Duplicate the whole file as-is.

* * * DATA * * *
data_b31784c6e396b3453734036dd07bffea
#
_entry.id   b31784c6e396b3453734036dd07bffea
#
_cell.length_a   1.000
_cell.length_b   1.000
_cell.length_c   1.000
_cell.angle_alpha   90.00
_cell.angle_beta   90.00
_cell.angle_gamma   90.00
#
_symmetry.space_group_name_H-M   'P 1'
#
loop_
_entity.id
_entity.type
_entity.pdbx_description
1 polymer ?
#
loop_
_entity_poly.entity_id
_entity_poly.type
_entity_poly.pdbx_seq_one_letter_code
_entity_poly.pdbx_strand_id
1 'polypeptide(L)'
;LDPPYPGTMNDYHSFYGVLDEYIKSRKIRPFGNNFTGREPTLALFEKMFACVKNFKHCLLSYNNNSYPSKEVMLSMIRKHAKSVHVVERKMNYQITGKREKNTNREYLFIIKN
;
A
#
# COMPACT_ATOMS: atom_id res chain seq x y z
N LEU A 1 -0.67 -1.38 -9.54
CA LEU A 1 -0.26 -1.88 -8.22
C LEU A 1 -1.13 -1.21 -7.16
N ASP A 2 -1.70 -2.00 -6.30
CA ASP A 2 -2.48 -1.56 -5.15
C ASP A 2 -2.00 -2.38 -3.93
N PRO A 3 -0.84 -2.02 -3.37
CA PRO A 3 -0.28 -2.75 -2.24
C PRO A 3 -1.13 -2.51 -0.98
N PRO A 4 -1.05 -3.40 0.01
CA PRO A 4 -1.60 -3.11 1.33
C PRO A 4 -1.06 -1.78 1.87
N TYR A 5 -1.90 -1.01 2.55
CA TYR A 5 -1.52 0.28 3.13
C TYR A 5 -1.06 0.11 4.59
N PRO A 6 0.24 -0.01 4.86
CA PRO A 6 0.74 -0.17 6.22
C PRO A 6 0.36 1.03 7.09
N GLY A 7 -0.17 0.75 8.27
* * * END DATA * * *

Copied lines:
data_b31784c6e396b3453734036dd07bffea
#
_entry.id   b31784c6e396b3453734036dd07bffea
#
_cell.length_a   1.000
_cell.length_b   1.000
_cell.length_c   1.000
_cell.angle_alpha   90.00
_cell.angle_beta   90.00
_cell.angle_gamma   90.00
#
_symmetry.space_group_name_H-M   'P 1'
#
loop_
_entity.id
_entity.type
_entity.pdbx_description
1 polymer ?
#
loop_
_entity_poly.entity_id
_entity_poly.type
_entity_poly.pdbx_seq_one_letter_code
_entity_poly.pdbx_strand_id
1 'polypeptide(L)'
;LDPPYPGTMNDYHSFYGVLDEYIKSRKIRPFGNNFTGREPTLALFEKMFACVKNFKHCLLSYNNNSYPSKEVMLSMIRKHAKSVHVVERKMNYQITGKREKNTNREYLFIIKN
;
A
#
# COMPACT_ATOMS: atom_id res chain seq x y z
N LEU A 1 -0.67 -1.38 -9.54
CA LEU A 1 -0.26 -1.88 -8.22
C LEU A 1 -1.13 -1.21 -7.16
N ASP A 2 -1.70 -2.00 -6.30
CA ASP A 2 -2.48 -1.56 -5.15
C ASP A 2 -2.00 -2.38 -3.93
N PRO A 3 -0.84 -2.02 -3.37
CA PRO A 3 -0.28 -2.75 -2.24
C PRO A 3 -1.13 -2.51 -0.98
N PRO A 4 -1.05 -3.40 0.01
CA PRO A 4 -1.60 -3.11 1.33
C PRO A 4 -1.06 -1.78 1.87
N TYR A 5 -1.90 -1.01 2.55
CA TYR A 5 -1.52 0.28 3.13
C TYR A 5 -1.06 0.11 4.59
N PRO A 6 0.24 -0.01 4.86
CA PRO A 6 0.74 -0.17 6.22
C PRO A 6 0.36 1.03 7.09
N GLY A 7 -0.17 0.75 8.27